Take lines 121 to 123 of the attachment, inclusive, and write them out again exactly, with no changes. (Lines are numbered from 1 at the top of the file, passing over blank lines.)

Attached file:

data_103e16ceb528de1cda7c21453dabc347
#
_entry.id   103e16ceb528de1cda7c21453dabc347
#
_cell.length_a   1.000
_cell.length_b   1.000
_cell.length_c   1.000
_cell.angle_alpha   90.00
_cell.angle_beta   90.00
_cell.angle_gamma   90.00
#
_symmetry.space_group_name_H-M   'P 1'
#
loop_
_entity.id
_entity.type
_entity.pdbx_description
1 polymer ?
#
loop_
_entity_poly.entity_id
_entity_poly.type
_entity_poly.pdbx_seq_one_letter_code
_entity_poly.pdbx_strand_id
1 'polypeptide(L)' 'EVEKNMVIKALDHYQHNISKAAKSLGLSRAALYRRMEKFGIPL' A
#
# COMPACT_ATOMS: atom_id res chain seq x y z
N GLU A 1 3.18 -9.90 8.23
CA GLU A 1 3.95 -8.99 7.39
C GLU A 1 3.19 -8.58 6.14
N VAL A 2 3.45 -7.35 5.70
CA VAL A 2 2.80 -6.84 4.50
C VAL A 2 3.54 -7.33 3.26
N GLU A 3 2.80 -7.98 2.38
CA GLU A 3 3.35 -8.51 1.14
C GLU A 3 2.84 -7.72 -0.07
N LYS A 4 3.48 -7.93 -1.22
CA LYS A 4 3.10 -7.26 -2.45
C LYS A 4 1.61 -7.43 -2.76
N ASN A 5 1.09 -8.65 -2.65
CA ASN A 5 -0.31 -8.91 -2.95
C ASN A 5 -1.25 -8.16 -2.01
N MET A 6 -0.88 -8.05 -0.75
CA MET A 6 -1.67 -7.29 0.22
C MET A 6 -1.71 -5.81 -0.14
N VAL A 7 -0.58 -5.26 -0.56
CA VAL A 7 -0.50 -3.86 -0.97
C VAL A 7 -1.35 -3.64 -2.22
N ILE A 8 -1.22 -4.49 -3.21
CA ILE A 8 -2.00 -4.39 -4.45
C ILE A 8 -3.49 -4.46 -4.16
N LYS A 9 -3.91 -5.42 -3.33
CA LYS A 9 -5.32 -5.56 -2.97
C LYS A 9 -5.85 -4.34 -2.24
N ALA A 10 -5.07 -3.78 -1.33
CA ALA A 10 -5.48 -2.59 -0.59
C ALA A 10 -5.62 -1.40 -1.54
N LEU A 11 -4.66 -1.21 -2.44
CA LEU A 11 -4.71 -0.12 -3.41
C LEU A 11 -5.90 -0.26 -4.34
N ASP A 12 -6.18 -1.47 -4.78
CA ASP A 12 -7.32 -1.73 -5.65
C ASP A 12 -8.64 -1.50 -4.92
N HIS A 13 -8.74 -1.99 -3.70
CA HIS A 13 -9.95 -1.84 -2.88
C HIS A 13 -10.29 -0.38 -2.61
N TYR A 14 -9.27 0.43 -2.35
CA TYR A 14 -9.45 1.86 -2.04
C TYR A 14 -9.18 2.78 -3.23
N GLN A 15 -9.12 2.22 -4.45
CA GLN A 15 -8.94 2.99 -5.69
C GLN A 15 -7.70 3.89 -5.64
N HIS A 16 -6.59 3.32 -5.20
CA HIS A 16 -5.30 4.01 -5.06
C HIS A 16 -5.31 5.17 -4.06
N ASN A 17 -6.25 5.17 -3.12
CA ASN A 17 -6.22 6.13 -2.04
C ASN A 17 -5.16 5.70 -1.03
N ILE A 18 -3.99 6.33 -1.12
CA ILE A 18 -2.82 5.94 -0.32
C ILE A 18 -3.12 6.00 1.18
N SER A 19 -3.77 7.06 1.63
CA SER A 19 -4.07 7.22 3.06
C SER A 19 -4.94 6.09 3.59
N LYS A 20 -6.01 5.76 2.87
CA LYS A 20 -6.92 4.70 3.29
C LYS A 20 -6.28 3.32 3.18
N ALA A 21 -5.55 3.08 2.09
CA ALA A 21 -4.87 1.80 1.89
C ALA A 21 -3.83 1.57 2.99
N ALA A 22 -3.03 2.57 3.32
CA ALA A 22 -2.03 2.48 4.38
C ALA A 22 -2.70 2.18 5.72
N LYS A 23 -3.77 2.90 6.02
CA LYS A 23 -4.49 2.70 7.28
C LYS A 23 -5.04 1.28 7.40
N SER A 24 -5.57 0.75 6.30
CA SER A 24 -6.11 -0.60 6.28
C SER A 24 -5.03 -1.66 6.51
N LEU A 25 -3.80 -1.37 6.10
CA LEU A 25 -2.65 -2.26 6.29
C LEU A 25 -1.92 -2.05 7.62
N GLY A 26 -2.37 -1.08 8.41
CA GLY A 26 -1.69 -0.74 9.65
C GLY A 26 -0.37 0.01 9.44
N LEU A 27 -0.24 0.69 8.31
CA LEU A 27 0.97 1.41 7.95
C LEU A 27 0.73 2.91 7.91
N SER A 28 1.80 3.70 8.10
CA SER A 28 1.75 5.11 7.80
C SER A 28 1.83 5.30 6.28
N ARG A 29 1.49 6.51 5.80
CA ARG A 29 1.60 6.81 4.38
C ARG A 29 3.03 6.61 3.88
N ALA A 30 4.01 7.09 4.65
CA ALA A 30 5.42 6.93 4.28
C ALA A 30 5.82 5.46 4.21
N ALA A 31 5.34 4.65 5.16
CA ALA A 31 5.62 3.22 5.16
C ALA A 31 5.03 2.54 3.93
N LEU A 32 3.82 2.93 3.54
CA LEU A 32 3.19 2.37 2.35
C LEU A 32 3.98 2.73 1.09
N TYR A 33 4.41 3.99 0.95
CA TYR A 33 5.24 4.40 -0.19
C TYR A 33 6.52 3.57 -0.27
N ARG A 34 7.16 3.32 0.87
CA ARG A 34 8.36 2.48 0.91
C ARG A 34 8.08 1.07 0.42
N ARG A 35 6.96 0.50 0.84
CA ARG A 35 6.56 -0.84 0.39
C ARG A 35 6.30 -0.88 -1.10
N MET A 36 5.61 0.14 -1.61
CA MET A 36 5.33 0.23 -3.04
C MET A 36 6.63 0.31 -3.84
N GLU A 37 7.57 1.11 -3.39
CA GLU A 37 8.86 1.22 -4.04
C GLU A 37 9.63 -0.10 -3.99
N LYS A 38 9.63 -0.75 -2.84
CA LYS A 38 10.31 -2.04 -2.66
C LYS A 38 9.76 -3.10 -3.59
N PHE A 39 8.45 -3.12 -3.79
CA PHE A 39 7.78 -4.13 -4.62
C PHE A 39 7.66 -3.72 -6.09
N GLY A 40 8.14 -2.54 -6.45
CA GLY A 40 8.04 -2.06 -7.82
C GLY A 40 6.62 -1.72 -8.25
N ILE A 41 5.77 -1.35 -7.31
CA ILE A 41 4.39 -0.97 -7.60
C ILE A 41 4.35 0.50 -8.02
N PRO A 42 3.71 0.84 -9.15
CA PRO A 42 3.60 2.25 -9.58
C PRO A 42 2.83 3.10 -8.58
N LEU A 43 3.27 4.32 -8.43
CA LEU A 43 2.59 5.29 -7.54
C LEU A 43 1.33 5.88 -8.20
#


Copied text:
N LEU A 32 3.82 2.93 3.54
CA LEU A 32 3.19 2.37 2.35
C LEU A 32 3.98 2.73 1.09